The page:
And she directly pointed the finger at the gas producers for creating the domestic shortfall.
"It's this rapid and significant reduction in domestic supply from the LNG producers that's contributed to the tight and uncertain conditions in our domestic market ... And let's be clear – this is at odds with what government was told before the LNG projects were developed. Gas companies assured governments that there was sufficient supply and that domestic gas prices wouldn't go up."
The ACCC has just published its 13th update in its ongoing inquiry into the supply and demand for gas in Australia
This most recent chapter in the ongoing inquiry has been keenly awaited by industry commentators, since we're now experiencing the full brunt of integration with the global gas market.
Domestic power bills have already doubled because the price of gas has shot up tenfold from $5/GJ to $55/GJ.
And it's only going to get worse. According to the report, domestic and LNG export demand in the East Coast of 2,037 PJ is projected to exceed the available supply of 1,981 PJ in 2023, resulting in a supply shortfall of 56 PJ.
This is an extraordinary situation for the world's biggest gas exporter to find itself in and presents real risk to Australia's energy security.
The obvious expected outcome is continuing upward pressure on prices, and the need for demand to be 'curtailed' with the gas equivalent of a blackout. This might mean forced shut down for large gas consuming industrial operations, or no hot showers for gas consumers. Or both.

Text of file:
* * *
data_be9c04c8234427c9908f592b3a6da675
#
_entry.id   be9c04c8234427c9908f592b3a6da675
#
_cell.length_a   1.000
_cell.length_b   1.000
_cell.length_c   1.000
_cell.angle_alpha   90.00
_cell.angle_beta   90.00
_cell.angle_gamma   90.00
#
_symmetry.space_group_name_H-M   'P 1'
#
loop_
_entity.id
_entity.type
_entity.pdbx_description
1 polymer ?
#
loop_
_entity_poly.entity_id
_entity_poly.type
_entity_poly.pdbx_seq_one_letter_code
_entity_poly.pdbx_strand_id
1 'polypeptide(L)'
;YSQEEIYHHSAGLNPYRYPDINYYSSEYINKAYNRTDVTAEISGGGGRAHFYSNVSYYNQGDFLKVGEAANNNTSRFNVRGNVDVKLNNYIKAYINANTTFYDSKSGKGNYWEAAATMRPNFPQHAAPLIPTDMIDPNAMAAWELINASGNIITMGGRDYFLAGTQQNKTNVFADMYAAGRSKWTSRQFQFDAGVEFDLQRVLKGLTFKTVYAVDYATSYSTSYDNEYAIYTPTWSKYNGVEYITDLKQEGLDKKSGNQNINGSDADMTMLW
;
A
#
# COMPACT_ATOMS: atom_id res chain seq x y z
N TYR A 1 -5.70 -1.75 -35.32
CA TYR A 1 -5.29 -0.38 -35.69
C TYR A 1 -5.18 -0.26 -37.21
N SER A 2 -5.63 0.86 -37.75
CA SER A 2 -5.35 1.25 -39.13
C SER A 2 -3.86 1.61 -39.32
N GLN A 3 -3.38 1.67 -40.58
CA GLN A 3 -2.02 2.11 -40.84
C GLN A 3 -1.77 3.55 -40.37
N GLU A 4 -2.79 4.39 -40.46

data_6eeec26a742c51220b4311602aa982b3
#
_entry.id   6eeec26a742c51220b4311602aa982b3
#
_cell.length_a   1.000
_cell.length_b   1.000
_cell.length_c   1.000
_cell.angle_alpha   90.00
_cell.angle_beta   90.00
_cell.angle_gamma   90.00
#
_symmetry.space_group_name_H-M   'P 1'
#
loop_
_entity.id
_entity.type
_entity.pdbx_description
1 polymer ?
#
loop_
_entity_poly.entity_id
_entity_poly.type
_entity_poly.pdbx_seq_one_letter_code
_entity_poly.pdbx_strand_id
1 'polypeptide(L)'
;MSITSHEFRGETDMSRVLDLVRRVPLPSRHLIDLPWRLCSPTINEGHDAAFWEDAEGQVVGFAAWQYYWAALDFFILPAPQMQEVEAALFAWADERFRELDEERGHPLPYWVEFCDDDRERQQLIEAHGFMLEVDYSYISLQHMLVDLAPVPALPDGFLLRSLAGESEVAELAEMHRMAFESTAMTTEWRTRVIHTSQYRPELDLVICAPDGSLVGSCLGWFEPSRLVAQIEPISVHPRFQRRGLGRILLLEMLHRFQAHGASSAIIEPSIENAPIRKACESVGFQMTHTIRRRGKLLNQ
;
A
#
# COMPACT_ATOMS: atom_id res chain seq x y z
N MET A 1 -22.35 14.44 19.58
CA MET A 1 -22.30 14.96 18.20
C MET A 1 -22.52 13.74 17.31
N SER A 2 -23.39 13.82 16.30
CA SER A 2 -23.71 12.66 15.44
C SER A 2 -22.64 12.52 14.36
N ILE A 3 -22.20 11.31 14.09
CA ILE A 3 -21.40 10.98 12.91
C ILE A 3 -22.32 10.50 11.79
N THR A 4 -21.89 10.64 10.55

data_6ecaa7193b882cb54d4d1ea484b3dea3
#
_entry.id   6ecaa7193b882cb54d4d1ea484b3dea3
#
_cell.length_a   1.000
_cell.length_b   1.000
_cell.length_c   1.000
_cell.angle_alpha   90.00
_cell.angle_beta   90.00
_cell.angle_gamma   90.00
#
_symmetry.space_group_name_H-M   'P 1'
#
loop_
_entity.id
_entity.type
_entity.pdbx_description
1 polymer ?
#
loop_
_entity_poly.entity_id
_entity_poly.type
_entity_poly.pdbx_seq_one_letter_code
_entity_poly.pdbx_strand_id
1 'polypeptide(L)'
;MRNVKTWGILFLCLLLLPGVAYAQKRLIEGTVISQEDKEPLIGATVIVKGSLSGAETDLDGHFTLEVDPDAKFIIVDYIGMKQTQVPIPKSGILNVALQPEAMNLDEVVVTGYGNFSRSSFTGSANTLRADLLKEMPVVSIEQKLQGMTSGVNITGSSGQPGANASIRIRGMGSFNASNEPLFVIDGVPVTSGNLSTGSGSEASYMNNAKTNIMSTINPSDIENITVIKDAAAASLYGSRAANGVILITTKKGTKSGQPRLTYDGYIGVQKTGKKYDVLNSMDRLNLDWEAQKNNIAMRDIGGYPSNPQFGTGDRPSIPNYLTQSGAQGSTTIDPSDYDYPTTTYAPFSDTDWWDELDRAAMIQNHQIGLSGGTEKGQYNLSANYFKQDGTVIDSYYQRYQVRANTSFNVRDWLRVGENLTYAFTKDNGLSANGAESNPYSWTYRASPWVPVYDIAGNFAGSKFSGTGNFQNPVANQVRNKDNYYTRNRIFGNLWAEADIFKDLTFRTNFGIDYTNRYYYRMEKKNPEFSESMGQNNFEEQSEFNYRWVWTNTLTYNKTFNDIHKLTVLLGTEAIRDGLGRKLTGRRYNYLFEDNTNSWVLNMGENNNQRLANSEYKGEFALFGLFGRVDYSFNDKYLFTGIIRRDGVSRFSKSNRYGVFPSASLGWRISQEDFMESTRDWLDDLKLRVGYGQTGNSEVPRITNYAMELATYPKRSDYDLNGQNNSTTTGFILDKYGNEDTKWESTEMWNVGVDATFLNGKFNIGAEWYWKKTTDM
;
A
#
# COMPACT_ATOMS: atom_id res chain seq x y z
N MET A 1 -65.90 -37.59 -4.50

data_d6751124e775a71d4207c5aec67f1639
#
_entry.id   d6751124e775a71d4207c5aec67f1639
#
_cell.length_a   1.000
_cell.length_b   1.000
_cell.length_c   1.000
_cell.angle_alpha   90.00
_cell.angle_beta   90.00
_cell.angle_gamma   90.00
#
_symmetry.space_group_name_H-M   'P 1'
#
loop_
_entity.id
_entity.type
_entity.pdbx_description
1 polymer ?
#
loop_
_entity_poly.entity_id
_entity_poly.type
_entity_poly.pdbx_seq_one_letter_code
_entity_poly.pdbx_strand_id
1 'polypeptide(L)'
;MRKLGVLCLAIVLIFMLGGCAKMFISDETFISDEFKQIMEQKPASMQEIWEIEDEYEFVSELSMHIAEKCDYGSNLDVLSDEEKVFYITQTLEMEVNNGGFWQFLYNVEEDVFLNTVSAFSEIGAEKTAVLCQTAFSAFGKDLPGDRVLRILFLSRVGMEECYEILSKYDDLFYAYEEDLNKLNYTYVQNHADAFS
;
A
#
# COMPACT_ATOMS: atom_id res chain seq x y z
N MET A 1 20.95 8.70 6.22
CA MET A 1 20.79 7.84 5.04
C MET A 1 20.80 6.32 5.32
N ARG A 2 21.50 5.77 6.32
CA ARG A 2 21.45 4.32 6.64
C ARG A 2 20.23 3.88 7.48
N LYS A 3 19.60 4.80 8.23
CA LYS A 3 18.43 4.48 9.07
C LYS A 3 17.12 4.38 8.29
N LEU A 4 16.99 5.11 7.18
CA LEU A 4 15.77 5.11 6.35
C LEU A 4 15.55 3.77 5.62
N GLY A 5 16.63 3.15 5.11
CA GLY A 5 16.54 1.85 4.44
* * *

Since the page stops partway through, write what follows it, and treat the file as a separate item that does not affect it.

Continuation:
These effects are most likely to impact gas users in the southern states, where gas is more prevalent, but given the interconnected nature of the market, could also affect users in Queensland.
How could the supply shortfall be alleviated?
To address the projected shortfall in 2023, significant additional volumes of gas will need to be:
- produced in the East Coast from gas fields that are already connected to the market;
- produced in the Northern Territory and transported via the Northern Gas Pipeline (NGP) into the east coast;
- withdrawn from storage; and/or
- diverted by LNG exporters into the domestic market.
All, these possible means of addressing the shortfalls ultimately depend on the decisions of the LNG exporters, and only the last measure will have a significant impact.
So the pressure is now on politically to apply pressure to the gas exporters to reserve gas supplies for domestic consumption, rather than export it and capitalise on the record high global prices.
So far this has included review of the Heads of Agreement, renegotiated by the Morrison government in 2021, under which gas exporters currently operate, and an extension of the Australian Domestic Gas Security Mechanism which includes that if there is a supply shortfall in the domestic market, the Minister for Resources may require that LNG projects limit their exports or find new gas sources.